Ichihashi had planned to pursue an academic career in Japan. But his mentor,
David Starr Jordan, and others at Stanford encouraged him to return and teach
subjects related to Japanese studies. Jordan was keenly interested in
developing ties between Stanford and Asia and he believed Ichihashi could help
develop the relationship. Jordan had high regard for the young academic: He
once wrote a Japanese industrialist that Ichihashi was one of the best
students with whom I have ever come in contact.
Ichihashis first blue-book diary,
Santa Anita I.D. tag
Ichihashi assumed a post at Stanford reluctantly, however. He was not trained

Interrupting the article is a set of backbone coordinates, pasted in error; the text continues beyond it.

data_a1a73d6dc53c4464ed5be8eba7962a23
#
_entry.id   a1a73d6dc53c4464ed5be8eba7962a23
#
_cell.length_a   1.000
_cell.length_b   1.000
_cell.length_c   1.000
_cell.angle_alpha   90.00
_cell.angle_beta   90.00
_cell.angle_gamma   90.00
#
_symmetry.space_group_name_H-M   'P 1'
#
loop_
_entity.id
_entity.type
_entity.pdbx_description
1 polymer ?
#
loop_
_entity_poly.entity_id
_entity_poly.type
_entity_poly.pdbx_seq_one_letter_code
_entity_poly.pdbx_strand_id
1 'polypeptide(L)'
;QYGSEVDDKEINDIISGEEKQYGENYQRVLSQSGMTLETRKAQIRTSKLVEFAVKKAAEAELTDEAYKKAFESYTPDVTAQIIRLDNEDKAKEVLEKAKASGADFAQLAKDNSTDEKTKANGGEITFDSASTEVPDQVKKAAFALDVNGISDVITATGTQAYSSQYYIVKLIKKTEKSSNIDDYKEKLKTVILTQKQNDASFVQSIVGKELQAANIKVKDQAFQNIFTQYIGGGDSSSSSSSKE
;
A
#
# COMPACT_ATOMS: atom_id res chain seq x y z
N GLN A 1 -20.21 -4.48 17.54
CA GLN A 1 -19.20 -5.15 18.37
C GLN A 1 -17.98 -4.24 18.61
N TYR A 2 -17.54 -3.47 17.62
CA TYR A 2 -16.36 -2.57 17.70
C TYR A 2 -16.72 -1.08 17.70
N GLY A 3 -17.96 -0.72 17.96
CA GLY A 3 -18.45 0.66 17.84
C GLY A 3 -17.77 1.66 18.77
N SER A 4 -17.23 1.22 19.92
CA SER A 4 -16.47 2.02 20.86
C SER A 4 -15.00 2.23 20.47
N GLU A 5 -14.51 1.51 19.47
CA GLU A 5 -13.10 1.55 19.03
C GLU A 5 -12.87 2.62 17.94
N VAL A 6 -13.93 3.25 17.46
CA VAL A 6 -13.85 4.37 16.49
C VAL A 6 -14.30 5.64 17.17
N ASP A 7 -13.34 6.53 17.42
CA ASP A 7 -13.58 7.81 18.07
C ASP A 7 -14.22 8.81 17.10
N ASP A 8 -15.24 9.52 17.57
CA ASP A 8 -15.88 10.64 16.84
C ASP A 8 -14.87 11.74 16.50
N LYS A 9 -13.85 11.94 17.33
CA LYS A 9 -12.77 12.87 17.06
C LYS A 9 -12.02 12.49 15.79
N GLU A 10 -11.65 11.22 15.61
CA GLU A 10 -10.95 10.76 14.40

as an Asianist and, equally important, was sensitive about the anti-Japanese
sentiment in the country. But he decided to give Stanford a try and began
teaching in 1913.
One of the important influences on Ichihashis decision to stay was Payson
Treat, Stanfords first Ph.D. in history. Treat was one of the first
specialists in Asian studies. He and Ichihashi developed a close friendship and
helped make Stanford a principal center of teaching and research in Asian
In the 1920s and 1930s, Ichihashi regularly wrote and spoke on Japanese history
and diplomacy. In 1928 he published The Washington Conference and
After, a history of the 1922 naval armaments conference. Ichihashi
had attended the meeting as the personal aide to the chief Japanese delegate.
David Starr Jordan presented a copy of Ichihashis book to the Emperor
one of his frequent trips to Japan.